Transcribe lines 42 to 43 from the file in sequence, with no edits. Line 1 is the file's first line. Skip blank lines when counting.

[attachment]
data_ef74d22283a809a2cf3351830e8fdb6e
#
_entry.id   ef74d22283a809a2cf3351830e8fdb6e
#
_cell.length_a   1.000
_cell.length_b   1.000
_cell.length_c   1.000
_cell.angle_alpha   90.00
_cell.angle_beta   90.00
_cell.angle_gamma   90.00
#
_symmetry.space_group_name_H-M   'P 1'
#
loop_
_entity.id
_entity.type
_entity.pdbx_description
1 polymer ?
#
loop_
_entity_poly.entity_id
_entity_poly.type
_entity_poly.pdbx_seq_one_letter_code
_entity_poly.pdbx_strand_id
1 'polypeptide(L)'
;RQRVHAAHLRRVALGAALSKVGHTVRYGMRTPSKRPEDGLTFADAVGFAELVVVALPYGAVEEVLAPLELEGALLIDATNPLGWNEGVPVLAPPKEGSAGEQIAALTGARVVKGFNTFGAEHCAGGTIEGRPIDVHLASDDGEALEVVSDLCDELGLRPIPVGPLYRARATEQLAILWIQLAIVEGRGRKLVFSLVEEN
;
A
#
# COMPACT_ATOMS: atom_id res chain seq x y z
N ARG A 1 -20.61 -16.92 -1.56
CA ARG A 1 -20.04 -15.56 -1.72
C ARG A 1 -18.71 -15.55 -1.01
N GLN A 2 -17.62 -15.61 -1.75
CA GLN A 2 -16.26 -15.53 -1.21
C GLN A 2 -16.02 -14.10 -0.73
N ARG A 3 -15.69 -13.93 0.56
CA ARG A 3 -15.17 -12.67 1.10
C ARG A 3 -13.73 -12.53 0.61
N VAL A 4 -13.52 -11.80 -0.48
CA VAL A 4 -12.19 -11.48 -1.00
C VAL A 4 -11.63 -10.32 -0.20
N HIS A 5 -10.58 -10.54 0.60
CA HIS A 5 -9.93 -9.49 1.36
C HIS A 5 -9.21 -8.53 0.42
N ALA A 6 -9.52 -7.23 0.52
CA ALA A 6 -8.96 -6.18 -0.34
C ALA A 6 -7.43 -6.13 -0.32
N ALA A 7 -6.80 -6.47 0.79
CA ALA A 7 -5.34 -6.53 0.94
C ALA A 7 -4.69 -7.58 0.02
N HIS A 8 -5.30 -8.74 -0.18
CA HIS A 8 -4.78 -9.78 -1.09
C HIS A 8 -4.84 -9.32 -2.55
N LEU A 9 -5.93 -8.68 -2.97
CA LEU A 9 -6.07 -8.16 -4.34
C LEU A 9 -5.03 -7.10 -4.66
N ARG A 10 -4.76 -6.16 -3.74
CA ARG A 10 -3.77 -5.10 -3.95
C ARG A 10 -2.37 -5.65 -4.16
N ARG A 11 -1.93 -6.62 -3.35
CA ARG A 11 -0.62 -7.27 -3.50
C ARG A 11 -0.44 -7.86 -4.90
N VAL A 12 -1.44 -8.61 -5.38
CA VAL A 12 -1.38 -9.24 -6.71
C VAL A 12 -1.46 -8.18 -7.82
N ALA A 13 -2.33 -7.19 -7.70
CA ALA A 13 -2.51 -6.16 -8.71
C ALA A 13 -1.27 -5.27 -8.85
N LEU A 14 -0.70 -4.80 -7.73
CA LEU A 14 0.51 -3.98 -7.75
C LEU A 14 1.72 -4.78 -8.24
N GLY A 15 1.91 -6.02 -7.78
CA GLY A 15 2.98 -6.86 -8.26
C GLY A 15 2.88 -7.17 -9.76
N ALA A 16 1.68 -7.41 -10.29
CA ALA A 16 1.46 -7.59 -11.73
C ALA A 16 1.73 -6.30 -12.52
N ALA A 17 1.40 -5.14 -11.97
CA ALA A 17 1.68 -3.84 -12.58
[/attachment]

C VAL A 4 -11.63 -10.32 -0.20
N HIS A 5 -10.58 -10.54 0.60